Trade Union leaders in France declared victory after the first day of protests against President Emmanuel Macron’s plan to raise the retirement age to 64 and increase to 43 the number of years one must work to collect a full pension.
A second day of strikes and marches will take place on Tuesday, January 31st.
The interior ministry said more than 1.2 million people marched in France, 40,000 of them in Paris. The unions said there were more than two million protesters, including 400,000 in Paris, where police diverted an overflow to an alternate route.
Youths in black hoodies hurled projectiles near the Place de la Bastille. Police fired tear gas and made about 30 arrests.
“Mobilisation is beyond what we expected,” said Laurent Berger, the leader of France’s largest union, the CFDT. The figure 64 was on everyone’s lips. “CFDT militants, you are very, very numerous in all the marches to denounce the injustice of retirement at age 64,” Mr Berger tweeted. “Thank you all”.
Marches took place in Bordeaux, Marseille, Rennes, and Lyon, where 17 people were arrested.
Public transport was severely affected throughout France, with one in three high-speed TGV trains and only one in 10 regional TER trains running. Three Paris metro lines were closed completely, and ten other lines operated only during rush hour.
Traffic at Orly airport was reduced by about 20 per cent. Electricity production decreased 10 per cent because 45 per cent of staff at the EDF company were on strike. Public radio stations replaced news programmes with music. Seventy per cent of primary school teachers went on strike, and at least one third of schools in the Paris region were closed, according to teachers’ unions.
The mood in the protest marches was festive and defiant. Fabien Roussel, who was the Communist Party’s presidential candidate last year, danced in the street with militants from the anti-globalisation movement Attac, to the tune of Gloria Gaynor’s I Will Survive, but singing the words “We want to live.”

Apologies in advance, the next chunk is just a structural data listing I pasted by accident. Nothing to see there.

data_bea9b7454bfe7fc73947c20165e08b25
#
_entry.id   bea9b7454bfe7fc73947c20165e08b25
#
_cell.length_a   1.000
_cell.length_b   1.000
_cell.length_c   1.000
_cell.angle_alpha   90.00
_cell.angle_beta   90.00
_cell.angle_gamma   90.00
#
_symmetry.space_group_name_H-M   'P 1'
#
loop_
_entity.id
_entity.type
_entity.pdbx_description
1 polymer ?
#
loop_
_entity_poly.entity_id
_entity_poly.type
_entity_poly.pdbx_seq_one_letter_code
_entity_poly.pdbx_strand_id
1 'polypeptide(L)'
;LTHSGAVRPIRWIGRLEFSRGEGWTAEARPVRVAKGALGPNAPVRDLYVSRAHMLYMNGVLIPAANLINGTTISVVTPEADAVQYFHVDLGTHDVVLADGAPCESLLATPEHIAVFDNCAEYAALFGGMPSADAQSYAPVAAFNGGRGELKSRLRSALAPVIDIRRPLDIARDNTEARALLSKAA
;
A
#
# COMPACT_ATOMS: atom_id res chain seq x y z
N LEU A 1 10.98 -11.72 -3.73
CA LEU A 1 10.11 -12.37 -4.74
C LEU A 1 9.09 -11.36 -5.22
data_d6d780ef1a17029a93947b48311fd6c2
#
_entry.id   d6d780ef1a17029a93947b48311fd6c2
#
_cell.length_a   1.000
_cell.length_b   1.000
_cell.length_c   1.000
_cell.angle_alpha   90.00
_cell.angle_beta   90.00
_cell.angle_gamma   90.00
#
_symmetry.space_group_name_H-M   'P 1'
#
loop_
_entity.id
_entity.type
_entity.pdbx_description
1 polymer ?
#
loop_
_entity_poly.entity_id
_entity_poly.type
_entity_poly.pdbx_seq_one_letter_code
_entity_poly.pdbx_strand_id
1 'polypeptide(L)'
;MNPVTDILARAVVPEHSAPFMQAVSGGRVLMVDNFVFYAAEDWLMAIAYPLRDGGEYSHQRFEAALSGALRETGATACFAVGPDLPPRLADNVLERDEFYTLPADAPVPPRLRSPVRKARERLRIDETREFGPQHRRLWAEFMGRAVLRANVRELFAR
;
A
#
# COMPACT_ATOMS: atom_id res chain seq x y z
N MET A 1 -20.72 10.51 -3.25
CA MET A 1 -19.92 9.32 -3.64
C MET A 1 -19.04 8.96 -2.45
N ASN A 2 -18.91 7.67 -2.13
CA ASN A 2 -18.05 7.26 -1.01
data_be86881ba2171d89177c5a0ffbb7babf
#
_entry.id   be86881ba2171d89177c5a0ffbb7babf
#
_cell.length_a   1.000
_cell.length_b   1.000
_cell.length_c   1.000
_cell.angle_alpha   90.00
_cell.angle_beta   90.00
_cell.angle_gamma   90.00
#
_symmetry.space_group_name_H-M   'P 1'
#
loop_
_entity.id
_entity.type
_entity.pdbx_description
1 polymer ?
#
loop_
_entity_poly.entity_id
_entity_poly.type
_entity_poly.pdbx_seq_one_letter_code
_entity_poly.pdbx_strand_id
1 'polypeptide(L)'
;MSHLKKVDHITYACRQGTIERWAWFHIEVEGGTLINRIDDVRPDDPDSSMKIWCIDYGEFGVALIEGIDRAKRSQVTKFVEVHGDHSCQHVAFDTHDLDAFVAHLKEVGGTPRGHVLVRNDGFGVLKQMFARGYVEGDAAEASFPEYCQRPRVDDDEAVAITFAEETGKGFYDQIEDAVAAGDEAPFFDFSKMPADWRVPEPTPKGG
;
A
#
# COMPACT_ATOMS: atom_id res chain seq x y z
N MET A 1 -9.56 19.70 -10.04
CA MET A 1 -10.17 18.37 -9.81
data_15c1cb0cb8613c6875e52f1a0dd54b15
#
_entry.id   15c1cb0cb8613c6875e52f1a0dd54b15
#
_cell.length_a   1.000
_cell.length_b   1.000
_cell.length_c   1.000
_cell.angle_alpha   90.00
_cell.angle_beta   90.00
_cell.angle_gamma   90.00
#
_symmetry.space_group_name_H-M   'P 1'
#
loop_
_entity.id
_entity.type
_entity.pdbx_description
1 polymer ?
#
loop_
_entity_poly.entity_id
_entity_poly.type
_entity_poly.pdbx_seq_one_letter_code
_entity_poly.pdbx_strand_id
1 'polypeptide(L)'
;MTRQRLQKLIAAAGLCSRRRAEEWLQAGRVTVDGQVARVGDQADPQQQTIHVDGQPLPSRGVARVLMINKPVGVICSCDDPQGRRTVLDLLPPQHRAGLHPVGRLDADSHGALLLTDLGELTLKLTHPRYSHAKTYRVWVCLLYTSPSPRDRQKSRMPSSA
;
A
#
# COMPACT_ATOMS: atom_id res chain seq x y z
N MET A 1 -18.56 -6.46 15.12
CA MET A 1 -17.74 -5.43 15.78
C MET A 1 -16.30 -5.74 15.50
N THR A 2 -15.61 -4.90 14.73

Mr Roussel called for a referendum on the law, saying “if the government is so convinced that the reform is just and good, let them hold a vote!”
Speaking on the Place de la République, Green party leader Marine Tondelier said, “It is not only the defence of our pensions that is at stake. It’s the beginning of the end of Macronisme.”
Mr Macron had travelled to Barcelona with 11 cabinet ministers to sign a treaty of friendship with Spain. He called the pension reform “just and responsible” and called on protest organisers to ensure “that these legitimate expressions of disagreement be done without too much inconvenience for our compatriots, without excess, violence or damage to property”.
The credibility of both Mr Macron and the unions, whose membership has dwindled for decades, is at stake. He wants to be remembered as a reformer, and they need to prove that they can mitigate the effects of the “sweet and sour” reform.
Though 68 per cent of the population oppose the reform, according to an Ifop poll, “sweeteners” such as maintaining the retirement at age 62 for those with disabilities, allowing those who begin work before age 20 to retire early, and raising the minimum pension rates are popular.
Despite wide opposition to the reform, only 51 per cent of respondents told pollsters they supported yesterday’s “day of action”, far fewer than supported earlier strikes.
More than two thirds of the population, 68 per cent, believe the reform will take effect, including 55 per cent of supporters of the far left France Unbowed. Less than one third believe the reform will be withdrawn as a result of protest.